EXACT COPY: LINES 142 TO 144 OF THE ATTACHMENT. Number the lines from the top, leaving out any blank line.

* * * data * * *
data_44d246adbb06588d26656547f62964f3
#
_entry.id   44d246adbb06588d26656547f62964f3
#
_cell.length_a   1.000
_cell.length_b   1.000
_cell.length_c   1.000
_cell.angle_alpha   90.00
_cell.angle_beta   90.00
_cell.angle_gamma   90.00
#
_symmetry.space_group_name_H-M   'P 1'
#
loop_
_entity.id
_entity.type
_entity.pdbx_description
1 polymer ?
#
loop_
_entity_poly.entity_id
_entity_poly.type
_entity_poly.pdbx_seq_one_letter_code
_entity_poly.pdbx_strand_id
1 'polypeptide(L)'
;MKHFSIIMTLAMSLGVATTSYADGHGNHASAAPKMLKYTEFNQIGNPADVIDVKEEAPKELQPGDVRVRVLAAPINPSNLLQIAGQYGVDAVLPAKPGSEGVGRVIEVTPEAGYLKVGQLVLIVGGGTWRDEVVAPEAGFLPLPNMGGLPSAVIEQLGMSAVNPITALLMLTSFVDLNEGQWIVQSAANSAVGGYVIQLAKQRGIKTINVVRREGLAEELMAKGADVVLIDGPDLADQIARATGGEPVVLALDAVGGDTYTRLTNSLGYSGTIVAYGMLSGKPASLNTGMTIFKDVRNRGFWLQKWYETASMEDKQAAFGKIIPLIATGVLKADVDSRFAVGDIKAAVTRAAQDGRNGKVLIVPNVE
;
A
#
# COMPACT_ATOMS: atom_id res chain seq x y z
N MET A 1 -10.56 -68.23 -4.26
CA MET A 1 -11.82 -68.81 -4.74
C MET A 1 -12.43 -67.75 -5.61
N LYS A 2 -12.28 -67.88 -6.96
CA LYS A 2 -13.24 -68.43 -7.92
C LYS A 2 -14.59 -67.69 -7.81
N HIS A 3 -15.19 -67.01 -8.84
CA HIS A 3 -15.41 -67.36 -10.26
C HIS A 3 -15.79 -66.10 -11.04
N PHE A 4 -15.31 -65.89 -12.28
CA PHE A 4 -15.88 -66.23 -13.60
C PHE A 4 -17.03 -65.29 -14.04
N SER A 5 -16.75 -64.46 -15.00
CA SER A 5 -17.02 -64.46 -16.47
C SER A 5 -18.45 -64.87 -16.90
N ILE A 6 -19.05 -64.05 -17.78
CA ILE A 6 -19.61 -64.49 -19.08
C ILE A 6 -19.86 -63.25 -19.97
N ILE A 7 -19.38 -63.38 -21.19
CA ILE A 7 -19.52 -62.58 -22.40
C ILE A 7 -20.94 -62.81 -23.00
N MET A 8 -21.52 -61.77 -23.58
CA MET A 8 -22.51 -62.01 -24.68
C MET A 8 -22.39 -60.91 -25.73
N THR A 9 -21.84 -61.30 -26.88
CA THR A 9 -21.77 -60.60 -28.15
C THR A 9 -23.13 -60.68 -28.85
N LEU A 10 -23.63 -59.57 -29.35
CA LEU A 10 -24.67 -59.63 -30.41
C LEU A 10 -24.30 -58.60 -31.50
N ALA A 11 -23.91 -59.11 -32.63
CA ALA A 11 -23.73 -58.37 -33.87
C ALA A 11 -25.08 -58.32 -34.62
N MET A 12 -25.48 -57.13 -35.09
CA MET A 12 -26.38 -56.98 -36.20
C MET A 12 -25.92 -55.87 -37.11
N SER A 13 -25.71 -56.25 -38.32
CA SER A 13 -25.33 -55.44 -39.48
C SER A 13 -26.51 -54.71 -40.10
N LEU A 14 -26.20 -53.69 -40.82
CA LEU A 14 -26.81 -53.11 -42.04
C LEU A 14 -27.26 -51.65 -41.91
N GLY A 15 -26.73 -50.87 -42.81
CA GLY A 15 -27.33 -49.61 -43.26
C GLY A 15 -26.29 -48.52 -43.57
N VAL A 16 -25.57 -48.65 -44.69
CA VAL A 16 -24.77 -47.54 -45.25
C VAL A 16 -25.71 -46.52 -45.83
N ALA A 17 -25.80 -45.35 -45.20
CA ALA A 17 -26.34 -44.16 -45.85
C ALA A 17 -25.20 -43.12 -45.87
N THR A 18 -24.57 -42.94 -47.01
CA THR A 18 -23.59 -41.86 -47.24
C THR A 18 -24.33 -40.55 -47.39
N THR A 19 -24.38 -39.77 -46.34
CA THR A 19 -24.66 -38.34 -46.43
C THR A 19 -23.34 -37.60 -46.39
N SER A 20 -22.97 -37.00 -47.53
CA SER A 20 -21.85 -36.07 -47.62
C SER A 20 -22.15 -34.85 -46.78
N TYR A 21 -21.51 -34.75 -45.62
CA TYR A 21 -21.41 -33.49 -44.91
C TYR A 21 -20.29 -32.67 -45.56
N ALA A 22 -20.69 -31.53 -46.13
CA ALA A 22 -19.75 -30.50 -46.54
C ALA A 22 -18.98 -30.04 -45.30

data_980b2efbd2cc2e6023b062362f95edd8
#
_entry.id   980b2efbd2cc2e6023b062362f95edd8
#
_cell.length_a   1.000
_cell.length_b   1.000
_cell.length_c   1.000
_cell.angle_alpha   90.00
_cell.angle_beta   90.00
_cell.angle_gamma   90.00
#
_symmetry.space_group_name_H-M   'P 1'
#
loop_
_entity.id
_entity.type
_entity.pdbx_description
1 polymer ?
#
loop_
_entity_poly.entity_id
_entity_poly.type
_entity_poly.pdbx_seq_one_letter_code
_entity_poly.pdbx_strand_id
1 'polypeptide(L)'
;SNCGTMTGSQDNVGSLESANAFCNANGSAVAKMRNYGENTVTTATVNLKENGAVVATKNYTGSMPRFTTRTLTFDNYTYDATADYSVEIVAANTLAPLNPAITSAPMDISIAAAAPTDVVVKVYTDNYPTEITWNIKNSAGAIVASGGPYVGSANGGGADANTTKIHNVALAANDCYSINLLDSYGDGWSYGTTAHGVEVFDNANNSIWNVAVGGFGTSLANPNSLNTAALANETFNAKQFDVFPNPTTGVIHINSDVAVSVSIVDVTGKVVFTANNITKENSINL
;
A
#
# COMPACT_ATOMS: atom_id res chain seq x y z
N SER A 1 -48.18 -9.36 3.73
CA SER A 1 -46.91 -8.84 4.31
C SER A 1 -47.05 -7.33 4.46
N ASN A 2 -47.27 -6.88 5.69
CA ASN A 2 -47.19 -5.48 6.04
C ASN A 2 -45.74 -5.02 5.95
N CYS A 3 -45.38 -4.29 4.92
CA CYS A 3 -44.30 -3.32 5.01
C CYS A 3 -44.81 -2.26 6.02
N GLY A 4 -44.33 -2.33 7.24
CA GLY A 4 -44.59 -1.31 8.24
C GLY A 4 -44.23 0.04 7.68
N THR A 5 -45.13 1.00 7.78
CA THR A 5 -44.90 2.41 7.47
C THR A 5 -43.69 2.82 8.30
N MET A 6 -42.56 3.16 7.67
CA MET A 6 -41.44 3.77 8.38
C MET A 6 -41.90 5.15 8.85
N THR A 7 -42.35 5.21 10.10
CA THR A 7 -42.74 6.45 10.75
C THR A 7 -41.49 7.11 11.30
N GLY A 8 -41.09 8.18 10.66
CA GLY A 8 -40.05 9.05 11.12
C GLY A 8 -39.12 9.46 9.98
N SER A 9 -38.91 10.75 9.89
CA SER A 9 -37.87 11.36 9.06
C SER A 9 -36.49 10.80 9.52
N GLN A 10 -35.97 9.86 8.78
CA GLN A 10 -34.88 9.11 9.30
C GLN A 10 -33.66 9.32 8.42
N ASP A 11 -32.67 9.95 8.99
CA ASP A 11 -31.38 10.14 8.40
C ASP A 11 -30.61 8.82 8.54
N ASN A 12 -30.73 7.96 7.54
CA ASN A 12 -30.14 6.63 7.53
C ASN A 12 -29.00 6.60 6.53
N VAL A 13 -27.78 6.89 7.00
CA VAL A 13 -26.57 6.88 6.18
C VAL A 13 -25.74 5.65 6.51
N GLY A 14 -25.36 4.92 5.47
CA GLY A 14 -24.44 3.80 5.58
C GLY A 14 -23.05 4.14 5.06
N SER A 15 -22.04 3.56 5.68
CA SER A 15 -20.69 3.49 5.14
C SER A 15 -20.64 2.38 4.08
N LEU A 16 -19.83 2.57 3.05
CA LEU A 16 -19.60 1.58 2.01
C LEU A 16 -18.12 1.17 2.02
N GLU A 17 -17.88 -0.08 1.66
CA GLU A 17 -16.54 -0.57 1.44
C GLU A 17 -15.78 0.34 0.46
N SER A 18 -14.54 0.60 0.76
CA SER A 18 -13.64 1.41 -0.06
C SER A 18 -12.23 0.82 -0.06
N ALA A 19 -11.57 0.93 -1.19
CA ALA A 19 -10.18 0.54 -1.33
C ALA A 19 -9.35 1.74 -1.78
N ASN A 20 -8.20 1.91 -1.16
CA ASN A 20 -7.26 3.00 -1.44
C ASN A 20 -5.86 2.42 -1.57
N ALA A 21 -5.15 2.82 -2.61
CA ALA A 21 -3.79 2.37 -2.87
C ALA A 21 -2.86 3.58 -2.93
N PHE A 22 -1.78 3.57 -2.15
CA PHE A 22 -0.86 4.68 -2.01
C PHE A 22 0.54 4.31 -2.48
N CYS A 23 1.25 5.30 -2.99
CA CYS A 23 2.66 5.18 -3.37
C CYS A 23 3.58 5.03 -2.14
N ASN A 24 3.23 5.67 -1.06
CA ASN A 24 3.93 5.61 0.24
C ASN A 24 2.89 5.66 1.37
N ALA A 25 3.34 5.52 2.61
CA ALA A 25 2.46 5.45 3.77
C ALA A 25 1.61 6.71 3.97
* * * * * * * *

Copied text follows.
N MET A 6 -42.56 3.16 7.67
CA MET A 6 -41.44 3.77 8.38
C MET A 6 -41.90 5.15 8.85